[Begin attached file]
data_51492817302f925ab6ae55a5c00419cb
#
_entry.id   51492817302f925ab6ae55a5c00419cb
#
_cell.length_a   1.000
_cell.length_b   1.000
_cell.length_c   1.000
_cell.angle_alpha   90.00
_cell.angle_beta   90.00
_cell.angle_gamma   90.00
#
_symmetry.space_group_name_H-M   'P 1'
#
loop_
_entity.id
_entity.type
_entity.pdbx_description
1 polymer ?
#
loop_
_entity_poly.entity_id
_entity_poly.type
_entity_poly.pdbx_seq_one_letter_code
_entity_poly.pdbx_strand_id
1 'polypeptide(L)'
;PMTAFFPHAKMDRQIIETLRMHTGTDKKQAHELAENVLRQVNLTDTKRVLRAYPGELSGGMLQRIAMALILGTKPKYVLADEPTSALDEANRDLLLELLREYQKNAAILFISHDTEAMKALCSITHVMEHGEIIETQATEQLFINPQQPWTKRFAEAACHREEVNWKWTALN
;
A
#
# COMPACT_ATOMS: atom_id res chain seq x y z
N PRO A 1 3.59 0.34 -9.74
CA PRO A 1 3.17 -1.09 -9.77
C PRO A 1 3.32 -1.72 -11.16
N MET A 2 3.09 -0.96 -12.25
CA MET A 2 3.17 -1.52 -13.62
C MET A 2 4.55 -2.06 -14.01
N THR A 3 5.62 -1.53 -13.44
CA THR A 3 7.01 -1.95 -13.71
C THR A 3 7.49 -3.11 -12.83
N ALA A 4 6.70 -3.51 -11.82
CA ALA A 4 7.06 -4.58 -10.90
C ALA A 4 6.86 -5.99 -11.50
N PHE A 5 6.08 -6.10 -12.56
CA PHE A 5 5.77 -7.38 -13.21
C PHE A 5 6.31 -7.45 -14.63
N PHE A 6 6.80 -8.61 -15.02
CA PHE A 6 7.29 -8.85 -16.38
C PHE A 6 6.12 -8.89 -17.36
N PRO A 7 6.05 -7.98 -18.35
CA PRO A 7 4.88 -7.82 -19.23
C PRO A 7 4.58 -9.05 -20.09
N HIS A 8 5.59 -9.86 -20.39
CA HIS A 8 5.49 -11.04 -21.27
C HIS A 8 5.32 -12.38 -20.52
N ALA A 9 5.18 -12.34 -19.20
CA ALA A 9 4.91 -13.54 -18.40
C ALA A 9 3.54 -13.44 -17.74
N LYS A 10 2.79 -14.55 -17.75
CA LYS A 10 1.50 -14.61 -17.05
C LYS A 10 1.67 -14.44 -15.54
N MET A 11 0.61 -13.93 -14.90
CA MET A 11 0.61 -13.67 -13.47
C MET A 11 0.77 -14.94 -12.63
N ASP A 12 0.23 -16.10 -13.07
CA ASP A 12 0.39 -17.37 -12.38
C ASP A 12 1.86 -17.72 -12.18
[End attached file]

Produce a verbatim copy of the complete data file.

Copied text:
data_51492817302f925ab6ae55a5c00419cb
#
_entry.id   51492817302f925ab6ae55a5c00419cb
#
_cell.length_a   1.000
_cell.length_b   1.000
_cell.length_c   1.000
_cell.angle_alpha   90.00
_cell.angle_beta   90.00
_cell.angle_gamma   90.00
#
_symmetry.space_group_name_H-M   'P 1'
#
loop_
_entity.id
_entity.type
_entity.pdbx_description
1 polymer ?
#
loop_
_entity_poly.entity_id
_entity_poly.type
_entity_poly.pdbx_seq_one_letter_code
_entity_poly.pdbx_strand_id
1 'polypeptide(L)'
;PMTAFFPHAKMDRQIIETLRMHTGTDKKQAHELAENVLRQVNLTDTKRVLRAYPGELSGGMLQRIAMALILGTKPKYVLADEPTSALDEANRDLLLELLREYQKNAAILFISHDTEAMKALCSITHVMEHGEIIETQATEQLFINPQQPWTKRFAEAACHREEVNWKWTALN
;
A
#
# COMPACT_ATOMS: atom_id res chain seq x y z
N PRO A 1 3.59 0.34 -9.74
CA PRO A 1 3.17 -1.09 -9.77
C PRO A 1 3.32 -1.72 -11.16
N MET A 2 3.09 -0.96 -12.25
CA MET A 2 3.17 -1.52 -13.62
C MET A 2 4.55 -2.06 -14.01
N THR A 3 5.62 -1.53 -13.44
CA THR A 3 7.01 -1.95 -13.71
C THR A 3 7.49 -3.11 -12.83
N ALA A 4 6.70 -3.51 -11.82
CA ALA A 4 7.06 -4.58 -10.90
C ALA A 4 6.86 -5.99 -11.50
N PHE A 5 6.08 -6.10 -12.56
CA PHE A 5 5.77 -7.38 -13.21
C PHE A 5 6.31 -7.45 -14.63
N PHE A 6 6.80 -8.61 -15.02
CA PHE A 6 7.29 -8.85 -16.38
C PHE A 6 6.12 -8.89 -17.36
N PRO A 7 6.05 -7.98 -18.35
CA PRO A 7 4.88 -7.82 -19.23
C PRO A 7 4.58 -9.05 -20.09
N HIS A 8 5.59 -9.86 -20.39
CA HIS A 8 5.49 -11.04 -21.27
C HIS A 8 5.32 -12.38 -20.52
N ALA A 9 5.18 -12.34 -19.20
CA ALA A 9 4.91 -13.54 -18.40
C ALA A 9 3.54 -13.44 -17.74
N LYS A 10 2.79 -14.55 -17.75
CA LYS A 10 1.50 -14.61 -17.05
C LYS A 10 1.67 -14.44 -15.54
N MET A 11 0.61 -13.93 -14.90
CA MET A 11 0.61 -13.67 -13.47
C MET A 11 0.77 -14.94 -12.63
N ASP A 12 0.23 -16.10 -13.07
CA ASP A 12 0.39 -17.37 -12.38
C ASP A 12 1.86 -17.72 -12.18